Kind of a headdesk day today.

Been at this for about three hours already, and it looks like I’ve only achieved 60 words so far: A 30-word plot sentence for Ohio 4, and a 30-word plot sentence for Ohio 5.

It’s a lot more than that, though.

While I can’t count any of the words, I had to rant at myself in my text notes to figure out the primary and secondary conflicts on each of the two remaining novels, and make sure I included stories for each of the primary series characters…

And I had to figure out how to retrofit one of this morning’s revelations into the three earlier books without breaking anything…

And I had to ditch my main character’s sister — not just for novel four, but for the entire five-book series. It won’t affect that many scenes, or the overall plot (which, in fact, was one of the problems and part of the reason I have to do it), and I’ve figured out how most of the affected minor scenes be adapted for secondary characters who already have other things to do in this series.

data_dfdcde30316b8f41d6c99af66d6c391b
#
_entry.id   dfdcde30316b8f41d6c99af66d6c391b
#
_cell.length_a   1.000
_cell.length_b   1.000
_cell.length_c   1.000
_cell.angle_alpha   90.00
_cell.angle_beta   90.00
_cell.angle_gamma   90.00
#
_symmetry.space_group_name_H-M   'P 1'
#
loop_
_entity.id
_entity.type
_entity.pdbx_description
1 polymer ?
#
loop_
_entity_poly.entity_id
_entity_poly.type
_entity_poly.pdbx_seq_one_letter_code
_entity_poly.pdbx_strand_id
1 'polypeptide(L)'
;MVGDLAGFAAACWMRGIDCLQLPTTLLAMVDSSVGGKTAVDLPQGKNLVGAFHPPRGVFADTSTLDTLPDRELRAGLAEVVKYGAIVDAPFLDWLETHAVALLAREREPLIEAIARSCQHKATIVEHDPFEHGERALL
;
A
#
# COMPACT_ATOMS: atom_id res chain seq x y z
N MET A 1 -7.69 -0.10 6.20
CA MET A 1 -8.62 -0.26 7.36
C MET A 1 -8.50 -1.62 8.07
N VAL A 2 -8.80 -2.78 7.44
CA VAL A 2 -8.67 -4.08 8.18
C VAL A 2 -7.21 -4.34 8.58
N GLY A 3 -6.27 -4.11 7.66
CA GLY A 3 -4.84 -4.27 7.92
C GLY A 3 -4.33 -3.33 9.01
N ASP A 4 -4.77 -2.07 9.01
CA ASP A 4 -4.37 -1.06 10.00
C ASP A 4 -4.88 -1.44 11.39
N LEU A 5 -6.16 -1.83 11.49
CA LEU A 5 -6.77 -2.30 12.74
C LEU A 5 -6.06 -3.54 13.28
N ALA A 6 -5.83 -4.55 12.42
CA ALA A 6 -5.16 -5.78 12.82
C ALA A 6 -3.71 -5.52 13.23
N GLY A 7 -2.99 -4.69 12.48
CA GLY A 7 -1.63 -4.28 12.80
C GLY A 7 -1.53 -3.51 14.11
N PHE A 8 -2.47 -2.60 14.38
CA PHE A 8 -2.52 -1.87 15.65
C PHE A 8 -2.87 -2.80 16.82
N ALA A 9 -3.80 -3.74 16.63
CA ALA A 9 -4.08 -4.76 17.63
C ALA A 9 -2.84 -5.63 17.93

If there is a second five-book series in this world… or just one-off novels… I might be able use the sister.

In this series, though, she ended up having nothing essential to do, and her presence raised questions about why she was there in the first place (she gave my MC something important to do at the start of Book 3) — but I figured out a better way to begin Book 3 that will still hit all the same goals.

So… now I’m going to start the new Book Four line-for-scene outline, and hope I can salvage some scene sentences. If I can’t, I can’t.